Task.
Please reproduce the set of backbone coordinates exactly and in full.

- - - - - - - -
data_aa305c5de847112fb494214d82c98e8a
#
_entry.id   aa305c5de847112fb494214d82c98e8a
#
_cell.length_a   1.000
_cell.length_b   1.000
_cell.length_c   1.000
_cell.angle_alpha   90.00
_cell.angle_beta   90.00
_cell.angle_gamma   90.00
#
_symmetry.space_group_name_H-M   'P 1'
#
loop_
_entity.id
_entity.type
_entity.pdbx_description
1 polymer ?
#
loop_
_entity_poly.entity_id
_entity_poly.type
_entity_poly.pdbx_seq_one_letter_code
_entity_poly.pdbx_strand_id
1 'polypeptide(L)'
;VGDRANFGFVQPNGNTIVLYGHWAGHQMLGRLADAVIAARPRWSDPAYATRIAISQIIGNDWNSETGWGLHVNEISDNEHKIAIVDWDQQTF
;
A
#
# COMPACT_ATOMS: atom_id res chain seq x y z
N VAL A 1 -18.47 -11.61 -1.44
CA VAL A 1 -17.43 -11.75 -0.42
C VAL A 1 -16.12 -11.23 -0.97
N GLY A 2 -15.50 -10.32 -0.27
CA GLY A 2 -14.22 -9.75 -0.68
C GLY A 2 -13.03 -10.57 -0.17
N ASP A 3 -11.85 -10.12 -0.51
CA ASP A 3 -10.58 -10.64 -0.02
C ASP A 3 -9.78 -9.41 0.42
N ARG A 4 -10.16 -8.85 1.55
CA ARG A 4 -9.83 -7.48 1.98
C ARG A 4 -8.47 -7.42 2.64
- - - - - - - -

data_aa305c5de847112fb494214d82c98e8a
#
_entry.id   aa305c5de847112fb494214d82c98e8a
#
_cell.length_a   1.000
_cell.length_b   1.000
_cell.length_c   1.000
_cell.angle_alpha   90.00
_cell.angle_beta   90.00
_cell.angle_gamma   90.00
#
_symmetry.space_group_name_H-M   'P 1'
#
loop_
_entity.id
_entity.type
_entity.pdbx_description
1 polymer ?
#
loop_
_entity_poly.entity_id
_entity_poly.type
_entity_poly.pdbx_seq_one_letter_code
_entity_poly.pdbx_strand_id
1 'polypeptide(L)'
;VGDRANFGFVQPNGNTIVLYGHWAGHQMLGRLADAVIAARPRWSDPAYATRIAISQIIGNDWNSETGWGLHVNEISDNEHKIAIVDWDQQTF
;
A
#
# COMPACT_ATOMS: atom_id res chain seq x y z
N VAL A 1 -18.47 -11.61 -1.44
CA VAL A 1 -17.43 -11.75 -0.42
C VAL A 1 -16.12 -11.23 -0.97
N GLY A 2 -15.50 -10.32 -0.27
CA GLY A 2 -14.22 -9.75 -0.68
C GLY A 2 -13.03 -10.57 -0.17
N ASP A 3 -11.85 -10.12 -0.51
CA ASP A 3 -10.58 -10.64 -0.02
C ASP A 3 -9.78 -9.41 0.42
N ARG A 4 -10.16 -8.85 1.55
CA ARG A 4 -9.83 -7.48 1.98
C ARG A 4 -8.47 -7.42 2.64